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Zimmer Durom Hip Implant

We are no longer accepting cases related to the use of Zimmer Durom Hip Implant. We have successfully resolved the cases related to Zimmer Durom Hip Implant use and have obtained settlements on behalf of our clients.


Metal-on-metal hip implants have caused a number of problems in recent years. Medical device manufacturers have attempted to make these devices more durable, but that has resulted in major missteps that have caused patients severe pain and complications.

Zimmer, a medical device manufacturer, created the Durom hip implant, known to some as the Durom Acetabular Component or Durom Cup. In 2008, Zimmer issued a voluntary recall for the devices, advising surgeons not to use them until they had received additional training on how to implant them properly. Those patients who had already received the hip implants were sometimes forced to have revision surgery to correct problems caused by the Durom Cup.

The Zimmer Durom hip implant is one of several metal-on-metal hip implants on the market in recent years. When creating these devices, manufacturers thought the metal-on-metal makeup of the implants would be more durable for patients. Most were not screened thoroughly by the Food and Drug Administration, which approves devices through the 510(k) process if the devices are believed to be largely similar to others on the market.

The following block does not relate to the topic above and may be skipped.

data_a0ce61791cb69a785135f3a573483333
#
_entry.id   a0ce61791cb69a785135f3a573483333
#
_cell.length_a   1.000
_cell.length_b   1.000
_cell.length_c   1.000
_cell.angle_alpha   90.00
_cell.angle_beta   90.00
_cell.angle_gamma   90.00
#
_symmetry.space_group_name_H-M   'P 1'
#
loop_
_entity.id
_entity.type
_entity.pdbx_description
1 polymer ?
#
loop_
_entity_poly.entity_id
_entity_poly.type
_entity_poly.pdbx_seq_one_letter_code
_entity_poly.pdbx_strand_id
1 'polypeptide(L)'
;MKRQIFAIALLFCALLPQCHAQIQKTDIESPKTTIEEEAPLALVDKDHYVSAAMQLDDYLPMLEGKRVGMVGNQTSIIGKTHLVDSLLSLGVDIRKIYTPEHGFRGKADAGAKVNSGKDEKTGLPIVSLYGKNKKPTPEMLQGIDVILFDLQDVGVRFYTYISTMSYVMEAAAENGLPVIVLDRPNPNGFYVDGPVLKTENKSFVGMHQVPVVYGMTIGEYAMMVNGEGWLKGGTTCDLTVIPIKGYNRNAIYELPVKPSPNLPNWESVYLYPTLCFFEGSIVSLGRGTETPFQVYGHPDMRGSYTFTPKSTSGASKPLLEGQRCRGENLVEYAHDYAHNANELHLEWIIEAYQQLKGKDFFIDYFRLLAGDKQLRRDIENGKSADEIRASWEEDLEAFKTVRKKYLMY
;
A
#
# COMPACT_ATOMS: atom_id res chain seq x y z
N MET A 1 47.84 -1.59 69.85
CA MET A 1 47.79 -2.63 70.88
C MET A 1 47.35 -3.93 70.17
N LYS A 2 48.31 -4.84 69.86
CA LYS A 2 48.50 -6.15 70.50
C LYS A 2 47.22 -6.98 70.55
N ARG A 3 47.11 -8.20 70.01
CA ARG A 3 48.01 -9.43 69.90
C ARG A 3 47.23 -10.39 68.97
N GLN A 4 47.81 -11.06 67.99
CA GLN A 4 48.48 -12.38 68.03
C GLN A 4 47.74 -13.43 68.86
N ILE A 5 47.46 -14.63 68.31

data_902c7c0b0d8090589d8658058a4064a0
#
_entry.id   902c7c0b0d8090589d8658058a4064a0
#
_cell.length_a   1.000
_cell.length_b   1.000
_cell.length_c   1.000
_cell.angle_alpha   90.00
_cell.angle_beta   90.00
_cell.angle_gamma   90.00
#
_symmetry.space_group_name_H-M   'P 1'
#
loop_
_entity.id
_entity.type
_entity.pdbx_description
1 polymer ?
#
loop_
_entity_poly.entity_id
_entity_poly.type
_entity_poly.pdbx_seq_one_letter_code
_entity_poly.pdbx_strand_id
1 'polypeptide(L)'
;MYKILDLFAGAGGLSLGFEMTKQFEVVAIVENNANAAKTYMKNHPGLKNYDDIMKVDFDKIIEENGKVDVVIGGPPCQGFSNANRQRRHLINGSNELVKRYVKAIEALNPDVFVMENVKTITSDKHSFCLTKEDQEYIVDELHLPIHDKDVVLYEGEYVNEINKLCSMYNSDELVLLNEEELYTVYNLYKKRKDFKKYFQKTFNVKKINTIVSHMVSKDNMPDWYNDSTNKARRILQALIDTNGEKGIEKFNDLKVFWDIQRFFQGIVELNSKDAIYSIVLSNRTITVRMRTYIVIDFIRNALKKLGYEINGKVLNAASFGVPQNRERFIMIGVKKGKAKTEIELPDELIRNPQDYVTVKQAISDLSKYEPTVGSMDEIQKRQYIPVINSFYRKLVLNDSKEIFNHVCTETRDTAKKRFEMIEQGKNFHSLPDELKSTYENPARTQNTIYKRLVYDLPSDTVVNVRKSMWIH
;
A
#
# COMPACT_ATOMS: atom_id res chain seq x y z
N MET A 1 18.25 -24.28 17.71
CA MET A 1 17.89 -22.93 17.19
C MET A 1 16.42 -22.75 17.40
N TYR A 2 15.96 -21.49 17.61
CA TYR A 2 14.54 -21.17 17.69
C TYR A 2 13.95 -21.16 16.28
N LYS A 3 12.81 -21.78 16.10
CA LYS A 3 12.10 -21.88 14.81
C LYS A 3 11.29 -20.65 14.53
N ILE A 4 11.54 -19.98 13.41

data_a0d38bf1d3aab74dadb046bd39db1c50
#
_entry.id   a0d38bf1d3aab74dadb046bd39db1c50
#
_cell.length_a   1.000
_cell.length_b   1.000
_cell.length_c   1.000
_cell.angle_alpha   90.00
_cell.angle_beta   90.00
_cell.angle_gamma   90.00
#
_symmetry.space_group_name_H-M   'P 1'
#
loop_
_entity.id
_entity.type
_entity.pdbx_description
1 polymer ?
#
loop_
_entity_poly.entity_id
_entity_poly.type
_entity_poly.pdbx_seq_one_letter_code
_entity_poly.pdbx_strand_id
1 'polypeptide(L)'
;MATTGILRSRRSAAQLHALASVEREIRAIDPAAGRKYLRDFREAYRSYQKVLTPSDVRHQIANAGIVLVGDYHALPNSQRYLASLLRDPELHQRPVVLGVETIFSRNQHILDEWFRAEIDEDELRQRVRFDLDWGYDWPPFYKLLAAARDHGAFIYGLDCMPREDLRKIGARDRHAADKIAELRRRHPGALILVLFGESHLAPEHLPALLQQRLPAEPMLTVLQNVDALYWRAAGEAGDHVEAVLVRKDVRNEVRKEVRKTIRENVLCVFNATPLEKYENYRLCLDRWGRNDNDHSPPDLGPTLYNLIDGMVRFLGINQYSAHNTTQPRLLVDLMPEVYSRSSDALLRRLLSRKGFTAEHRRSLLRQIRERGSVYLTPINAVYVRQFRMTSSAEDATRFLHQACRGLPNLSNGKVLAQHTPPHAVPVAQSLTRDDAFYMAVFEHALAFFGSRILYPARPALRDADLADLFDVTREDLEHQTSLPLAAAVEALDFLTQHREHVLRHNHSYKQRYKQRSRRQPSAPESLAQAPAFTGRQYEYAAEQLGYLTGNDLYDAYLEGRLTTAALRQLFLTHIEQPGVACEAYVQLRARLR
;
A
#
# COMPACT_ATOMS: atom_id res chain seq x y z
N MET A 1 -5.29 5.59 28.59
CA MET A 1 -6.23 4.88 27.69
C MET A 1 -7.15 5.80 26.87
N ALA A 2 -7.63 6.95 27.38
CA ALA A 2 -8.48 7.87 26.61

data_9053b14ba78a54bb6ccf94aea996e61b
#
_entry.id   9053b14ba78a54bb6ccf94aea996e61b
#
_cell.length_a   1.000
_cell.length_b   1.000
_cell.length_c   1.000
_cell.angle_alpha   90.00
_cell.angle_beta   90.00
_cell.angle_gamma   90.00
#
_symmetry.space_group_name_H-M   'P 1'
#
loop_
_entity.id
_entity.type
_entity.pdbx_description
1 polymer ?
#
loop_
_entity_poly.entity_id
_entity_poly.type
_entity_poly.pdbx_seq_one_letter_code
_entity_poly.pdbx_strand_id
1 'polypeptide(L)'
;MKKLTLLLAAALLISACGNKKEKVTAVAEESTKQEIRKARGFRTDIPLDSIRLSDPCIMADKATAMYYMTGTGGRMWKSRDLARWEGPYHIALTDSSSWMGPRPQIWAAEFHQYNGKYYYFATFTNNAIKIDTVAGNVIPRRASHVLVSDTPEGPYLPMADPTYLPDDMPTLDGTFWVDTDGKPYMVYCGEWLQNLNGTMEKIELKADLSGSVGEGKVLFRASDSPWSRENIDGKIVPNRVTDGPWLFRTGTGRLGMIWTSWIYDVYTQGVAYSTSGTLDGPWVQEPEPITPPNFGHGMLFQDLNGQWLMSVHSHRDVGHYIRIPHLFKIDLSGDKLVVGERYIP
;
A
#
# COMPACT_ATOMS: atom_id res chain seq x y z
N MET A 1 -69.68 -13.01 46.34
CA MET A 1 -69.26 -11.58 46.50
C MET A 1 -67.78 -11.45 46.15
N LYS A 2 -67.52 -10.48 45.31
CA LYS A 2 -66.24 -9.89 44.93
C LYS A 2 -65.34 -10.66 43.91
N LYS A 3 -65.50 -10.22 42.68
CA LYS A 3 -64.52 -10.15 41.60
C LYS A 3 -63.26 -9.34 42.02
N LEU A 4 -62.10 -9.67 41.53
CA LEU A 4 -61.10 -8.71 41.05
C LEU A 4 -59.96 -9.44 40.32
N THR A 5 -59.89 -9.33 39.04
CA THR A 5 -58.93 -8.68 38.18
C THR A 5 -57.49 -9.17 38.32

One of the most prevalent problems occurring in patients implanted with the Zimmer Durom Cup is a failure of the acetabular cup to attach to the patient’s bone. This failure of the cup to adhere to the patient’s own anatomy results in a loose acetabular cup, eventually requiring revision surgery.

This device, and others like it, also became problematic because the metal from the two components rubs together and creates tiny metal fragments. This results in metallosis, which is an elevated level of chromium and cobalt metal ions in the blood. Many patients who have developed metallosis have had the metal-on-metal hip replacements removed and replaced with different implants.

In addition to metallosis and loosening, patients with a faulty implant such as the Zimmer Durom cup may have experienced swelling and adverse tissue reactions.

Some patients may be simply enduring pain or having other problems that they do not attribute to a failure of their device. If you have a hip replacement and suspect it may be metal on metal, it is worthwhile to visit a physician for tests, specifically blood tests for elevated levels of chromium and cobalt in the bloodstream, and also to speak with an attorney.


If you have been injured by a defective product or medical device, you may be entitled to file a lawsuit. Contact attorney Jessica Shoulders at (270) 781-6500 or She can provide a free consultation about your case and help you determine the next steps.

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